In this example we are using the Sentinel-2B ARD product. We will be visualizing a portion of the swath taken by Sentinel-2B on 13-Jan-2018.

We want to display dataset footprints as well as captured imagery. Rather than calling dc.load(..) directly with the time and spatial bounds we first use

dss = dc.find_datasets(..)

to obtain a list of datacube.Dataset objects overlapping with our query first.

# Define product and red/green/blue bands in the given product
product = 's2b_ard_granule'
RGB = ('nbar_red', 'nbar_green', 'nbar_blue')

# Region and time of interest
query = dict(
    lat=(-30, -36),
    lon=(137, 139),

dss = dc.find_datasets(product=product, **query)
print(f"Found {len(dss)} datasets")
Found 7 datasets

Load red/green/blue bands

Since we already have a list of datasets (dss) we do not need to repeat the query, instead we supply datasets to dc.load(.., datasets=dss, ..) along with other parameters used for loading data. Note that since we do not supply lat/lon bounds we will get all the imagery referenced by the datasets found earlier and the result will not be clipped to a lat/lon box in the query above.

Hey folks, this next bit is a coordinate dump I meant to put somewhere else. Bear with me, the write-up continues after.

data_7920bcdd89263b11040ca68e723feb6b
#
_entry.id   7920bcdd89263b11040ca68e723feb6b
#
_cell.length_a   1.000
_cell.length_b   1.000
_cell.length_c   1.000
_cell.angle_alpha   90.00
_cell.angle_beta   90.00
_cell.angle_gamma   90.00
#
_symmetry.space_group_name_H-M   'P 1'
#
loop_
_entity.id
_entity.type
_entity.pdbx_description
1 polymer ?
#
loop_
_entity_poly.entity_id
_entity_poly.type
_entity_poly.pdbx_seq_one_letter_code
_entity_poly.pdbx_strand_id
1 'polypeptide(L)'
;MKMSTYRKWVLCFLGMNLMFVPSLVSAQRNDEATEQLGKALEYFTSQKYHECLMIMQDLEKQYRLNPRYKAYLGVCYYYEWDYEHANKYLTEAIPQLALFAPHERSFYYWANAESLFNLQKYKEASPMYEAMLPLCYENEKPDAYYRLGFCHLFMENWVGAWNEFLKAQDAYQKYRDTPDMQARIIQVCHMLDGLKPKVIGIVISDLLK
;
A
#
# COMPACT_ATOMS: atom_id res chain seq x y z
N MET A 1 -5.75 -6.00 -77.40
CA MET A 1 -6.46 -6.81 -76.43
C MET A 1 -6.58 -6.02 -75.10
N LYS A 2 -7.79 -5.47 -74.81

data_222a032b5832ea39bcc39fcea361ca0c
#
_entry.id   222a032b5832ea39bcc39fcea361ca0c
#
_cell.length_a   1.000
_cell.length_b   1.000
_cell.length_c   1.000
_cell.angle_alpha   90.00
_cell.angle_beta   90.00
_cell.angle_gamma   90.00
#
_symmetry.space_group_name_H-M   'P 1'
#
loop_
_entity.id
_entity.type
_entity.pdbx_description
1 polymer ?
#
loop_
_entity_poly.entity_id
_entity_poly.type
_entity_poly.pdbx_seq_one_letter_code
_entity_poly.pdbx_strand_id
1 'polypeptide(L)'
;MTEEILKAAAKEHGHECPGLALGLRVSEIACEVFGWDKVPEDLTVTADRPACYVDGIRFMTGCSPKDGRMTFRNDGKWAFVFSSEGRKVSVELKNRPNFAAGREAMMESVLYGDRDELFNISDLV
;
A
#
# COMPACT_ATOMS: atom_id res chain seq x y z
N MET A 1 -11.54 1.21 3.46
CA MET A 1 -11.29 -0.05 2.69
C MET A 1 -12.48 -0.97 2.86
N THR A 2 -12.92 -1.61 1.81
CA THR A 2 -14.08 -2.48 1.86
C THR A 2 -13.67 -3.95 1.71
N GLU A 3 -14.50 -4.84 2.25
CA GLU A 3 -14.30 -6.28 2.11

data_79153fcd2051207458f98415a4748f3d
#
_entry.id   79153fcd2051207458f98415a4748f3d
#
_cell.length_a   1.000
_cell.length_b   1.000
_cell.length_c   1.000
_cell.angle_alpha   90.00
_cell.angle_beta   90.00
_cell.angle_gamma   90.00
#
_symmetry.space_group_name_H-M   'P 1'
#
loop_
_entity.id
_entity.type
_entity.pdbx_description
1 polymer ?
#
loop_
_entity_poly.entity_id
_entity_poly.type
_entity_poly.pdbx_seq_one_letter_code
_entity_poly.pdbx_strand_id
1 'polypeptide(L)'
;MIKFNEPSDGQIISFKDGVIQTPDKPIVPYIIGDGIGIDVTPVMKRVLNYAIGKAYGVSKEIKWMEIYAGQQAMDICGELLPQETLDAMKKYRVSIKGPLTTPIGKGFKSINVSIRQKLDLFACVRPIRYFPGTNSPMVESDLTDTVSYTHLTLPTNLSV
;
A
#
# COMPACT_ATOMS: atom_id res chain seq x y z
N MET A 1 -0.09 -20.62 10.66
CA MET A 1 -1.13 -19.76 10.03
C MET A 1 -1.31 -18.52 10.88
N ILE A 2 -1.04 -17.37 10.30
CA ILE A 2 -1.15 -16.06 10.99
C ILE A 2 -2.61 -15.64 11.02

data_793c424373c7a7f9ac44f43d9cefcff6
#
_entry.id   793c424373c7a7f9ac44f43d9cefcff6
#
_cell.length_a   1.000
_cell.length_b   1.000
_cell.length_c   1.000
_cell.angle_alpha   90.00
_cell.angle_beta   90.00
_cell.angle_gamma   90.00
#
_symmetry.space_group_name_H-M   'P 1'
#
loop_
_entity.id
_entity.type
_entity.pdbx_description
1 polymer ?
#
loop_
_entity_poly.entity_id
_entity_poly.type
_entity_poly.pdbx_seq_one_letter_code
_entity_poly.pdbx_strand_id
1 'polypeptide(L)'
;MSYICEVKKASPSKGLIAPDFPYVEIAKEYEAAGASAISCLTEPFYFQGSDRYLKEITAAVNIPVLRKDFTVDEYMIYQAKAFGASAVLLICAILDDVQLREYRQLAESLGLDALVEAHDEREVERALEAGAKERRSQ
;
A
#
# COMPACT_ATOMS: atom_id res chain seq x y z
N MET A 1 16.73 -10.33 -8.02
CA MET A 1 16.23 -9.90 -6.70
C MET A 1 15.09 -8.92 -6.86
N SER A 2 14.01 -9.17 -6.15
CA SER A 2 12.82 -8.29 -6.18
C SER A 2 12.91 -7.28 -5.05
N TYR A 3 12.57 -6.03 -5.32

We will load imagery at 200 m per pixel resolution (1/20 of the native) in the Pseudo-Mercator (EPSG:3857) projection, same as used by most webmaps.

rgb = dc.load(
    product=product,             # dc.load always needs product supplied, this needs to be fixed in `dc.load` code
    datasets=dss,                # Datasets we found earlier
    measurements=RGB,            # Only load red,green,blue bands
    group_by='solar_day',        # Fuse all datasets captured on the same day into one raster plane